Gender inequality affects women and girls in a multitude of ways, including access to health services. When it comes to vaccines, the overall news is positive: globally, boys and girls are immunised at similar rates. However, there are variations from region to region, and this doesn’t account for specific health needs based on sex.
HPV is one of the most pressing gender-specific diseases that can be prevented with a vaccine. Gavi, the Vaccine Alliance is a key player in preventing this disease, but more support is needed to continue that work.
The human papillomavirus (HPV) is the biggest cause of cervical cancer. Worldwide, over 300,000 women die every year from cervical cancer — that’s one woman every two minutes. Over 85% of those women are in low- or middle-income countries, making preventative care especially crucial for women living in poverty. Without proper action, that could rise to over 400,000 a year by 2035.
In Gavi-supported countries, cervical cancer is the leading cause of cancer death among women, making Gavi’s immunisation work even more critical. Immunisation, screening, and treatment are the most effective ways to combat this disease. Since screenings and treatment can be difficult to access in low-income countries, the HPV vaccine — which can prevent up to 90% of cervical cancer cases — is an essential tool for protecting women and girls.
In the past two years, demand for the HPV vaccine has skyrocketed across the world, in low-, middle-, and high-income countries alike. The result is a supply shortage worldwide for the HPV vaccine, and supply isn’t expected to meet demand until 2024. The shortage is so severe that the World Health Organization recommends prioritising girls ages 9-14 due to the risk of cervical cancer.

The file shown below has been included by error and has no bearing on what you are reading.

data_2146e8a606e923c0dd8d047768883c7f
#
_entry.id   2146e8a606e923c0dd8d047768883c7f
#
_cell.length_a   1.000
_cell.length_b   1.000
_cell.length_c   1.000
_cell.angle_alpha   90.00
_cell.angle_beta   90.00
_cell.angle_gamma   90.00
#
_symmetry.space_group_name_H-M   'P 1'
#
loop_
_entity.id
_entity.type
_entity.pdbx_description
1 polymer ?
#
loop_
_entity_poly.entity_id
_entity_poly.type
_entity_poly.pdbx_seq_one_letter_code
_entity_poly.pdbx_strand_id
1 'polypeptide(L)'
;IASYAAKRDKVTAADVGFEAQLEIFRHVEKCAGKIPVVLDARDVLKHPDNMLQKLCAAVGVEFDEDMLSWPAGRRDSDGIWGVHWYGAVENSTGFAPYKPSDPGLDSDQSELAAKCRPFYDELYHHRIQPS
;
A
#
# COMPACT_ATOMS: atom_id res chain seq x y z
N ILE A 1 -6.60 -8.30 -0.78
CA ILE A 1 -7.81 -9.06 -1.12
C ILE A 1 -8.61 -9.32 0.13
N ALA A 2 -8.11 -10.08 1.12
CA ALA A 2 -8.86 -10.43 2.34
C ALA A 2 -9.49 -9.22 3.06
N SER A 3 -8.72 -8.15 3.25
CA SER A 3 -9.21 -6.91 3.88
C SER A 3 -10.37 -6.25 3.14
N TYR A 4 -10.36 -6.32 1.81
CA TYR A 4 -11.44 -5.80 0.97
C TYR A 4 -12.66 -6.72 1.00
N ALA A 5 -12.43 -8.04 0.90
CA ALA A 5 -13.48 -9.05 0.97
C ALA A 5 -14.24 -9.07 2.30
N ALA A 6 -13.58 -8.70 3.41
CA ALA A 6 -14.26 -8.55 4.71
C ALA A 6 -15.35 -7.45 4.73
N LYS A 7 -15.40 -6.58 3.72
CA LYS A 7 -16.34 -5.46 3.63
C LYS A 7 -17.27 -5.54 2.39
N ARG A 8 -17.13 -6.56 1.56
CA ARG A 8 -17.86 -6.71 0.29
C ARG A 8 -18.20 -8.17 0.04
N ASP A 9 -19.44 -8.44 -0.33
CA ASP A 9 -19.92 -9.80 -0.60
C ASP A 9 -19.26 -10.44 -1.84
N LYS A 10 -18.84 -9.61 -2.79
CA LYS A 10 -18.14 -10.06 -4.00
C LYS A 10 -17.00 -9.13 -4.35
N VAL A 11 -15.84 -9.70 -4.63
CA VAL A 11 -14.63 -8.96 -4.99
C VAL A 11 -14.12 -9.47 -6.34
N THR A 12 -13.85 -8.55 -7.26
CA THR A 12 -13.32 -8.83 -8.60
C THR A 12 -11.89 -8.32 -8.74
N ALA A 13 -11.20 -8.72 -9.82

The cost of the vaccine is also difficult to surmount. Despite the biggest increase of demand coming from low-income countries, more doses are going to middle- and high-income countries that can afford to pay for them from private markets. One company, which produces two of the three available vaccines, prioritises selling in high-income countries to maximise their own profit. As a result, only about one-fifth of low-income countries have access to the vaccine, compared to four-fifths of high-income countries. This leaves millions of girls living in poverty unprotected from the virus.
Gavi steps up
Gavi began its programme to address HPV in 2012. As a result, almost 4 million girls are now protected from HPV. Gavi plans to vaccinate 10 million more and save 300,000 lives by the end of 2020.
Currently, 27 countries are receiving support from Gavi to combat HPV. 18 of those countries have incorporated the HPV vaccine into their national vaccine programmes. This list includes some of the countries with the highest prevalence of cervical cancer in the world, including Malawi, Uganda, Tanzania, Zambia, and Zimbabwe.
Gavi is working with manufacturers to increase their capacity and address the supply shortage. In the meantime, Gavi-supported countries are adapting to the shortage and making sure vaccines are getting to who needs them most. This includes populations where cancer screenings and treatment are less accessible.
In addition to the number of vaccines, Gavi is working to lower their cost. Previously, the lowest cost for the vaccine was US$13. Now, the HPV vaccine is available in the lowest-income countries for as little as US$4.50. While this is an improvement, it’s still too high cost for many. Gavi is working to create sustainable prices for this vaccine worldwide.
Gavi also partners with cancer groups and women’s organisations to help with cost and access to the vaccine. They also encourage other health interventions when people come in to get the HPV vaccine. These interventions include family planning, HIV prevention, nutrition, and cervical cancer screenings and treatment.
The Gavi Replenishment
Making sure women and girls everywhere can access the HPV vaccine will be an ongoing objective until no woman is dying from cervical cancer. Gavi can continue to play an essential role in shaping the markets and improving access, and a full replenishment can go a long way in making that happen.